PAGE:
And I had an apartment at the top of the Playboy building on Sunset Boulevard.
And we were looking for a place to play tennis, and, uh, Barbi found this remarkable piece of property.
BENTON: And as it turned out, the owners were going through a divorce, and they were interested in putting it on the market.
So timing was perfect.
NARRATOR: But what was just as staggering as the beauty of the mansion and its grounds was the purchase price.
Up to that time, it would be the most ever charged for a private residence in the United States, a record $1.
1 million.
An astounding amount considering the average home price in Los Angeles at the time was $25,000.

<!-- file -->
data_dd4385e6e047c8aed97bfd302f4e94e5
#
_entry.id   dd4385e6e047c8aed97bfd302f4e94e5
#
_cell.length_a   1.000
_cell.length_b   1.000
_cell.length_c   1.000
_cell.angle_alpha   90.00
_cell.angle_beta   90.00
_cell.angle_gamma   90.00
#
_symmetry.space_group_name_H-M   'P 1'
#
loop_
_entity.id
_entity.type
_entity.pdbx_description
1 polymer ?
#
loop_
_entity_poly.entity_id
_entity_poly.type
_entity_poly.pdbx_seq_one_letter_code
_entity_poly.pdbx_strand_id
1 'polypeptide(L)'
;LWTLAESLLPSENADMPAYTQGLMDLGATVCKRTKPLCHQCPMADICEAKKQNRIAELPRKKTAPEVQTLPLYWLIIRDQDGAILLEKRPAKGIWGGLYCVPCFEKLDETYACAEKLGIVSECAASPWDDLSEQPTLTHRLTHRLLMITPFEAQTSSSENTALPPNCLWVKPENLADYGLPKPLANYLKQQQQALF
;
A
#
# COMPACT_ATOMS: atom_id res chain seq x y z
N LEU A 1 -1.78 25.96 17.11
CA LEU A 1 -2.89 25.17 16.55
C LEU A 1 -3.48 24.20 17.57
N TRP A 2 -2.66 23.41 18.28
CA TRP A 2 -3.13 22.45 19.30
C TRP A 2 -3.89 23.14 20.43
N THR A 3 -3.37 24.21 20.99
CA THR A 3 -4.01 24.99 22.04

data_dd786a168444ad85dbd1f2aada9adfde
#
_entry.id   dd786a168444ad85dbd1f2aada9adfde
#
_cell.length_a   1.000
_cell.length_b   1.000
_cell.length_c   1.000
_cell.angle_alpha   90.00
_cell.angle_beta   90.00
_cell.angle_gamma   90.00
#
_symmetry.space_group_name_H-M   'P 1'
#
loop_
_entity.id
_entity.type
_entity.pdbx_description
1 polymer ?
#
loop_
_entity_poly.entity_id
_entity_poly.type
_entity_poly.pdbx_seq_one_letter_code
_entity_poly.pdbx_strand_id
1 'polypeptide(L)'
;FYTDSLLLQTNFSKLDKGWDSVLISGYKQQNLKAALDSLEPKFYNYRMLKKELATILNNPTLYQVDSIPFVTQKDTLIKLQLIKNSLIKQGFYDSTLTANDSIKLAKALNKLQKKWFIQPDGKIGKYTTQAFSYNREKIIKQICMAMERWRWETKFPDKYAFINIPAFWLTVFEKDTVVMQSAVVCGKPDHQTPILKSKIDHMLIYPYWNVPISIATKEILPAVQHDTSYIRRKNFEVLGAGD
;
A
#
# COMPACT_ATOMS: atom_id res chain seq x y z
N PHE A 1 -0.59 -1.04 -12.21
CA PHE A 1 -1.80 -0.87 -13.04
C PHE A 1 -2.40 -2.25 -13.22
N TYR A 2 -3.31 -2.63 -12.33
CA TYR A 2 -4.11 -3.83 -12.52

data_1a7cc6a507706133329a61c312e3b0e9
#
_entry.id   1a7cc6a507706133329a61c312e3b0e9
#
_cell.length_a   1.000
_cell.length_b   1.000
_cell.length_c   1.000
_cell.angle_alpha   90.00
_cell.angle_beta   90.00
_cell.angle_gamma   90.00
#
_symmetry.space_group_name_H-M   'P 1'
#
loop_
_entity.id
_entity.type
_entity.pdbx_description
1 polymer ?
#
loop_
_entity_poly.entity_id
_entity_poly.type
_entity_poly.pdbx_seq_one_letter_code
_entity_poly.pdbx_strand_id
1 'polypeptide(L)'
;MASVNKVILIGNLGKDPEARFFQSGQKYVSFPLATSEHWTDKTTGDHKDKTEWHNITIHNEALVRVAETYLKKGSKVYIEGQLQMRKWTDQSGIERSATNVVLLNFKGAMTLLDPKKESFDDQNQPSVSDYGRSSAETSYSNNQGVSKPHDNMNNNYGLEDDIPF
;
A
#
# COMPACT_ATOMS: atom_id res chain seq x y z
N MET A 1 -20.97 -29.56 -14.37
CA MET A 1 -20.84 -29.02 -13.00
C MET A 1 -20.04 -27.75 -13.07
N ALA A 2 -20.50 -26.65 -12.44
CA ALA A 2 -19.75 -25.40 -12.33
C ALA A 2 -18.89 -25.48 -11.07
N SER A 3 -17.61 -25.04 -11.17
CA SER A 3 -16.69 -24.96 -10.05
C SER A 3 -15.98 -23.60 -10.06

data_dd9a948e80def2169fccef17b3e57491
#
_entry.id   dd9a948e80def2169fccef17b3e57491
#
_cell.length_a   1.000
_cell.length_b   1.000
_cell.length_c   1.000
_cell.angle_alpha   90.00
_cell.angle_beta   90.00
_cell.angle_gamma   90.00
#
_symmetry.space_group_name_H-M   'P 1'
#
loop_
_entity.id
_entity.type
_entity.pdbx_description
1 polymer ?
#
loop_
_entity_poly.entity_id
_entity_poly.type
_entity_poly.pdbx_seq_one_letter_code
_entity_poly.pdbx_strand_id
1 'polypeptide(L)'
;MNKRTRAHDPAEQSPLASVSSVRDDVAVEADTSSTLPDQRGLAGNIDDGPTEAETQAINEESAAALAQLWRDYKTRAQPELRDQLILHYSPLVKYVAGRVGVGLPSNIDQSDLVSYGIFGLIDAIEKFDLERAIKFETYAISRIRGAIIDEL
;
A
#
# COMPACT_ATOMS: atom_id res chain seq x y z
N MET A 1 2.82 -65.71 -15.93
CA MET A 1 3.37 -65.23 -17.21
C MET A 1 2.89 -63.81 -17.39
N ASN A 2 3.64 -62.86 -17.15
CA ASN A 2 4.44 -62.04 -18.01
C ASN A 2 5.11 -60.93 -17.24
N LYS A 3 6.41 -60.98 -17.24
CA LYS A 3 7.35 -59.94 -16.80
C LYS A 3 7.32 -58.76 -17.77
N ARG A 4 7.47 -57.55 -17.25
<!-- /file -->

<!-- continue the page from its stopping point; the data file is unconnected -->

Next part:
JOYCE REY: It was the first property to be sold for over a million dollars, and so it generated a lot of excitement And, of course, the value has escalated so tremendously, uh, that today, estimates of value are anywhere from $75 million to $100 million on this property.
NARRATOR: According to local legends, when Mr.
Hefner moved into the mansion, it was still inhabited by the original owner's wife, Mrs.
Letts, though she was no longer among MARY O'CONNOR: Some people think that the reason she's still here is because she threw herself over the balcony and killed herself.
Some of the girls and people who stay here think the house is haunted, that Mrs.
Letts goes up and down the hallway and turns lights out or on.
(electrical buzzing) HEFNER: Those who love ghosts and secrets are convinced that the house is filled with many secrets and many ghosts.
If she is here, she has not revealed herself to me, and she's the only woman who hasn't.
NARRATOR: The supernatural residents of Holmby Hills may be the stuff of legend, but there's no doubt this neighborhood is home to the rich and famous.